By Sherrie Li
By Falling James
By Amanda Lewis
By Amy Nicholson
By Amy Nicholson
By Jennifer Swann
By Scott Foundas
By Sherrie Li
One of the best new shows I’ve seen all year, Gavin & Stacey, debuts on BBC America on Tuesday. It’s a half-hour British comedy about the romance between a handsome, good-natured English guy (Matthew Horne) from Essex and a cute, cheery Welsh gal (Joanna Page). They make a connection over the phone through their jobs and instantly fall in love when they meet. But unlike most romantic comedies whose plots revolve around the tired obstacles that only defer the inevitable “I do,” Gavin & Stacey makes it clear from the beginning that these two are meant for each other. Their relationship is never threatened, nor is it used as a setup for a litany of men-versus-women jokes. Instead, creators and co-stars Ruth Jones and James Corden aim at what’s most fascinating — and realistically funny — about a perfect coupling: the not-always-perfect merging of two entire orbits of family, friends and loved ones. (It says something that Corden and Jones, who met as actors on a drama called Fat Friends, gave themselves the roles of Gavin’s and Stacey’s flummoxed best mates, respectively, which acknowledges one romcom truism: in BFF-dom lieth actorly joy.)
The series, which I discovered on a trip to London last April, has been a phenomenon in Britain, earning record numbers of viewers and winning two BAFTA awards and three British Comedy Awards. The 41-year-old Jones, a dark-haired Rubens-esque beauty, whom followers of U.K. comedy will recognize from Little Britain (Daffyd’s bartender friend Myfanwy) and Nighty Night, and the egg-shaped Corden, 29, a boyish-faced charmer who appeared in both the stage and film versions of Alan Bennett’s The History Boys, were recently in Los Angeles, so I met up with the pair to discuss their richly observed, mirthful series.
L.A. WEEKLY:How did you come up with the idea for Gavin & Stacey?
JAMES CORDEN: I went to a wedding on Barry Island, in the suburb of Cardiff in Wales. It was between a girl from Wales and a guy from England, and they had brought these two tribes of people to this place and got married. I sat back watching and thought that I hadn’t really seen a wedding on TV or in a film that depicted one I’d ever been to. Which is essentially one where nothing really happens.
RUTH JONES: Nothing goes wrong. Nobody objects in the church. So James talked to me about this idea, and we just kept imagining what the characters would be. The Welsh uncle, the Essex lads. We’d improvise dialogue and kept on talking about it, and it didn’t go away. And because I’m Welsh and James is English, we went away to functions and would come back and say, “I heard this brilliant line.”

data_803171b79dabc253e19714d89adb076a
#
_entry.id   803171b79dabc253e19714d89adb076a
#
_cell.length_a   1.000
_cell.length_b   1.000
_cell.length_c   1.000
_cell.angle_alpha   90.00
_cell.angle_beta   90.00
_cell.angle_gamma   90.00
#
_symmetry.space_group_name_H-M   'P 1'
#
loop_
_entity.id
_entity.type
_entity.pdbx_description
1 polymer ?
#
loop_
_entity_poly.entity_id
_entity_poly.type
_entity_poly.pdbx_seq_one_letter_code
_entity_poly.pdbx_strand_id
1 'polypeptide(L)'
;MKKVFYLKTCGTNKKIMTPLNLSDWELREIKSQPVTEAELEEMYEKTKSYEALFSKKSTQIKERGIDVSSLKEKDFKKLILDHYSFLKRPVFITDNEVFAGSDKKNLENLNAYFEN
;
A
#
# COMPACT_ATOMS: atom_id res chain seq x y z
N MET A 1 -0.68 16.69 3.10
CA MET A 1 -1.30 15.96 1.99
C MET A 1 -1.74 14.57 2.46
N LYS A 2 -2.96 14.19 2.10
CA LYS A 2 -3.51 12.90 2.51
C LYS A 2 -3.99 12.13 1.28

For American audiences unfamiliar with the Welsh/English divide, how is it represented in your show?
CORDEN: Well, the differences are ultimately similarities, which is that [Essex and Barry Island] are suburbs of cities, with their own sense of community. It’s similar in some ways to, say, Jersey, where it’s half an hour from Manhattan but almost feels like a different place, with its own fabric.
JONES: There’s also, historically, been a thing where [the Welsh] have always hated the English, and there’s a perception that England looks down on Wales. But we didn’t want to play on that, because I don’t think most people are like that.
It’s easy humor, in other words?
JONES: It’s a cliché. I find it quite boring. In our show, people do get on.
CORDEN: They’re not enemies in any way.
JONES: These two people have fallen in love, and they’ve brought these loads of other people in their lives together, so everyone has to get on. They don’t get a choice.
So there’s your central love story, beaming and unsullied, but you’ve also got these flecks of adult humor, as almost afterthoughts, like what happens when Stacey gets advice for her blind date from an elderly acquaintance.
JONES: We were writing the first episode, and we had this idea of Stacey meeting her next door neighbor and getting some specifically sexual advice. “Give him a kiss, a cuddle, a cheeky finger, but don’t go sellin’ him the whole farm.” We wanted it to be kind of thrown away, and people would hopefully go, “Wha ... did she just say that?” And then have it just go on.
CORDEN: A regular-studio-sitcom Stacey would go inside after having that conversation with Doris and go, “You’re not gonna believewhat Doris just said!”
JONES: We wanted it to be as truthful as possible and as believable as possible but also to slightly push it over the edge and bring it back before anybody’s noticed.
Do you see Gavin & Stacey as a reaction against a certain kind of sitcom?
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